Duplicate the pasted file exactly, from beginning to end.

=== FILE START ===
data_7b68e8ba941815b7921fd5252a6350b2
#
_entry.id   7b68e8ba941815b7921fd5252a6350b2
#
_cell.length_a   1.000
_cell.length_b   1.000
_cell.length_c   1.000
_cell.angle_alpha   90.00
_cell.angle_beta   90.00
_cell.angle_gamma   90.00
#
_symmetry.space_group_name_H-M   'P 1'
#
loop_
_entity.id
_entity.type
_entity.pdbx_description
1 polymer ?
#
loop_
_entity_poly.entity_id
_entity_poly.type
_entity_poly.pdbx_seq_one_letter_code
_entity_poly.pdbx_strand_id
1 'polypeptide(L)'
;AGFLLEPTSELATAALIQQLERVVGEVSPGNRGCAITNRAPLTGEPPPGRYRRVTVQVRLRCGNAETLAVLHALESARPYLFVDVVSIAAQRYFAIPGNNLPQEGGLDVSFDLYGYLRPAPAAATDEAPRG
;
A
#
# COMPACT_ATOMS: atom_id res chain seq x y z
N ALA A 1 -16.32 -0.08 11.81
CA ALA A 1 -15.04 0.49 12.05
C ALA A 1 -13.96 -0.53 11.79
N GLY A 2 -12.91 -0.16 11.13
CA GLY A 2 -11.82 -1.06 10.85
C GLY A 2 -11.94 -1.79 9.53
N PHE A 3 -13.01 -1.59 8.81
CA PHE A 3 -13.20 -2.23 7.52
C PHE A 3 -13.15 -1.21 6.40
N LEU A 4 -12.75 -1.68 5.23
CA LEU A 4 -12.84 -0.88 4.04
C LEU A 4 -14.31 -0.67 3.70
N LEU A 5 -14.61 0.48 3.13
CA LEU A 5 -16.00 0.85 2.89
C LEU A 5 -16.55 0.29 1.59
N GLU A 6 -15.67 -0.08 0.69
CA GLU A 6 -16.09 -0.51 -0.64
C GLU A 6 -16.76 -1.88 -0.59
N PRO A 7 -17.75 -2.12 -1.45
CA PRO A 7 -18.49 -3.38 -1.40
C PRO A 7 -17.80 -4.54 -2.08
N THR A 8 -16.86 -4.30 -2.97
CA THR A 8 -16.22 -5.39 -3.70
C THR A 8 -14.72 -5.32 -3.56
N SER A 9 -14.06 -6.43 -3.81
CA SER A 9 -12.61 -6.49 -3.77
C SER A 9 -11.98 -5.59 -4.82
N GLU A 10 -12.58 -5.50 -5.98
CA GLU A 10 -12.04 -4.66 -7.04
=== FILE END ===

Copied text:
data_7b68e8ba941815b7921fd5252a6350b2
#
_entry.id   7b68e8ba941815b7921fd5252a6350b2
#
_cell.length_a   1.000
_cell.length_b   1.000
_cell.length_c   1.000
_cell.angle_alpha   90.00
_cell.angle_beta   90.00
_cell.angle_gamma   90.00
#
_symmetry.space_group_name_H-M   'P 1'
#
loop_
_entity.id
_entity.type
_entity.pdbx_description
1 polymer ?
#
loop_
_entity_poly.entity_id
_entity_poly.type
_entity_poly.pdbx_seq_one_letter_code
_entity_poly.pdbx_strand_id
1 'polypeptide(L)'
;AGFLLEPTSELATAALIQQLERVVGEVSPGNRGCAITNRAPLTGEPPPGRYRRVTVQVRLRCGNAETLAVLHALESARPYLFVDVVSIAAQRYFAIPGNNLPQEGGLDVSFDLYGYLRPAPAAATDEAPRG
;
A
#
# COMPACT_ATOMS: atom_id res chain seq x y z
N ALA A 1 -16.32 -0.08 11.81
CA ALA A 1 -15.04 0.49 12.05
C ALA A 1 -13.96 -0.53 11.79
N GLY A 2 -12.91 -0.16 11.13
CA GLY A 2 -11.82 -1.06 10.85
C GLY A 2 -11.94 -1.79 9.53
N PHE A 3 -13.01 -1.59 8.81
CA PHE A 3 -13.20 -2.23 7.52
C PHE A 3 -13.15 -1.21 6.40
N LEU A 4 -12.75 -1.68 5.23
CA LEU A 4 -12.84 -0.88 4.04
C LEU A 4 -14.31 -0.67 3.70
N LEU A 5 -14.61 0.48 3.13
CA LEU A 5 -16.00 0.85 2.89
C LEU A 5 -16.55 0.29 1.59
N GLU A 6 -15.67 -0.08 0.69
CA GLU A 6 -16.09 -0.51 -0.64
C GLU A 6 -16.76 -1.88 -0.59
N PRO A 7 -17.75 -2.12 -1.45
CA PRO A 7 -18.49 -3.38 -1.40
C PRO A 7 -17.80 -4.54 -2.08
N THR A 8 -16.86 -4.30 -2.97
CA THR A 8 -16.22 -5.39 -3.70
C THR A 8 -14.72 -5.32 -3.56
N SER A 9 -14.06 -6.43 -3.81
CA SER A 9 -12.61 -6.49 -3.77
C SER A 9 -11.98 -5.59 -4.82
N GLU A 10 -12.58 -5.50 -5.98
CA GLU A 10 -12.04 -4.66 -7.04